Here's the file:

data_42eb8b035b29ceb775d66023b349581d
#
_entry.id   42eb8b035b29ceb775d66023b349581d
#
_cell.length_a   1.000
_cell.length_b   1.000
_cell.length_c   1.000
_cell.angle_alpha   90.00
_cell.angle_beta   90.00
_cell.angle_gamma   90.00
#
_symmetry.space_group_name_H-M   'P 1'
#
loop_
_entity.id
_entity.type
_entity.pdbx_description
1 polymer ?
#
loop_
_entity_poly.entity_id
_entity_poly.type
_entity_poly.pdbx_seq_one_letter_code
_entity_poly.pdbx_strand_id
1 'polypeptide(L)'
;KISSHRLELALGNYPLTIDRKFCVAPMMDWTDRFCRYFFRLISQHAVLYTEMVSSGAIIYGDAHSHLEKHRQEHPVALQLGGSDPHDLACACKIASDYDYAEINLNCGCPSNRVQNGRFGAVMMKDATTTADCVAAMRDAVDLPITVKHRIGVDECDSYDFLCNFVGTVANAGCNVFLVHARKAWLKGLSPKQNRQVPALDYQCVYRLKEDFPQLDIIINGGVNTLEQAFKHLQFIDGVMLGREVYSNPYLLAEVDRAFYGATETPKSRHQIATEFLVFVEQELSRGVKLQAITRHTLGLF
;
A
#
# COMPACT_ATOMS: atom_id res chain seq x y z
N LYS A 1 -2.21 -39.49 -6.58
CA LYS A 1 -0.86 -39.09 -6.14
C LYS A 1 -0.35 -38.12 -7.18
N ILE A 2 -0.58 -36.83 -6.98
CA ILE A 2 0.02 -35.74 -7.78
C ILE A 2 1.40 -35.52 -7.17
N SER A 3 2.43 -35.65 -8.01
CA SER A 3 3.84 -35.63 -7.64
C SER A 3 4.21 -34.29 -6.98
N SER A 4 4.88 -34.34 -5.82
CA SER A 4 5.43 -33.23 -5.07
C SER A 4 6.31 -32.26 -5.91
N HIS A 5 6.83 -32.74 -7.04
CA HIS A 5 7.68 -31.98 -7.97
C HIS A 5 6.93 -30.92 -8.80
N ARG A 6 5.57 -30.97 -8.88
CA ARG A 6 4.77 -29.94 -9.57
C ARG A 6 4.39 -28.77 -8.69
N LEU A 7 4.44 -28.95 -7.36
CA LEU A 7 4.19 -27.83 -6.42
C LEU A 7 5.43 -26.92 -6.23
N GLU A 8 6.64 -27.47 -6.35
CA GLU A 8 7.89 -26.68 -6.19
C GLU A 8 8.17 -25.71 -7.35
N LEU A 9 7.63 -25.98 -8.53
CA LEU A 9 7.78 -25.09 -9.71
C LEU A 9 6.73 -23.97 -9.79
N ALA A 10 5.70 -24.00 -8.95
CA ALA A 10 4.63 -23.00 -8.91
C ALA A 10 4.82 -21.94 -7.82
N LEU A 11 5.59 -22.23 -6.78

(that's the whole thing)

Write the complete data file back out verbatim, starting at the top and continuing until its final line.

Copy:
data_42eb8b035b29ceb775d66023b349581d
#
_entry.id   42eb8b035b29ceb775d66023b349581d
#
_cell.length_a   1.000
_cell.length_b   1.000
_cell.length_c   1.000
_cell.angle_alpha   90.00
_cell.angle_beta   90.00
_cell.angle_gamma   90.00
#
_symmetry.space_group_name_H-M   'P 1'
#
loop_
_entity.id
_entity.type
_entity.pdbx_description
1 polymer ?
#
loop_
_entity_poly.entity_id
_entity_poly.type
_entity_poly.pdbx_seq_one_letter_code
_entity_poly.pdbx_strand_id
1 'polypeptide(L)'
;KISSHRLELALGNYPLTIDRKFCVAPMMDWTDRFCRYFFRLISQHAVLYTEMVSSGAIIYGDAHSHLEKHRQEHPVALQLGGSDPHDLACACKIASDYDYAEINLNCGCPSNRVQNGRFGAVMMKDATTTADCVAAMRDAVDLPITVKHRIGVDECDSYDFLCNFVGTVANAGCNVFLVHARKAWLKGLSPKQNRQVPALDYQCVYRLKEDFPQLDIIINGGVNTLEQAFKHLQFIDGVMLGREVYSNPYLLAEVDRAFYGATETPKSRHQIATEFLVFVEQELSRGVKLQAITRHTLGLF
;
A
#
# COMPACT_ATOMS: atom_id res chain seq x y z
N LYS A 1 -2.21 -39.49 -6.58
CA LYS A 1 -0.86 -39.09 -6.14
C LYS A 1 -0.35 -38.12 -7.18
N ILE A 2 -0.58 -36.83 -6.98
CA ILE A 2 0.02 -35.74 -7.78
C ILE A 2 1.40 -35.52 -7.17
N SER A 3 2.43 -35.65 -8.01
CA SER A 3 3.84 -35.63 -7.64
C SER A 3 4.21 -34.29 -6.98
N SER A 4 4.88 -34.34 -5.82
CA SER A 4 5.43 -33.23 -5.07
C SER A 4 6.31 -32.26 -5.91
N HIS A 5 6.83 -32.74 -7.04
CA HIS A 5 7.68 -31.98 -7.97
C HIS A 5 6.93 -30.92 -8.80
N ARG A 6 5.57 -30.97 -8.88
CA ARG A 6 4.77 -29.94 -9.57
C ARG A 6 4.39 -28.77 -8.69
N LEU A 7 4.44 -28.95 -7.36
CA LEU A 7 4.19 -27.83 -6.42
C LEU A 7 5.43 -26.92 -6.23
N GLU A 8 6.64 -27.47 -6.35
CA GLU A 8 7.89 -26.68 -6.19
C GLU A 8 8.17 -25.71 -7.35
N LEU A 9 7.63 -25.98 -8.53
CA LEU A 9 7.78 -25.09 -9.71
C LEU A 9 6.73 -23.97 -9.79
N ALA A 10 5.70 -24.00 -8.95
CA ALA A 10 4.63 -23.00 -8.91
C ALA A 10 4.82 -21.94 -7.82
N LEU A 11 5.59 -22.23 -6.78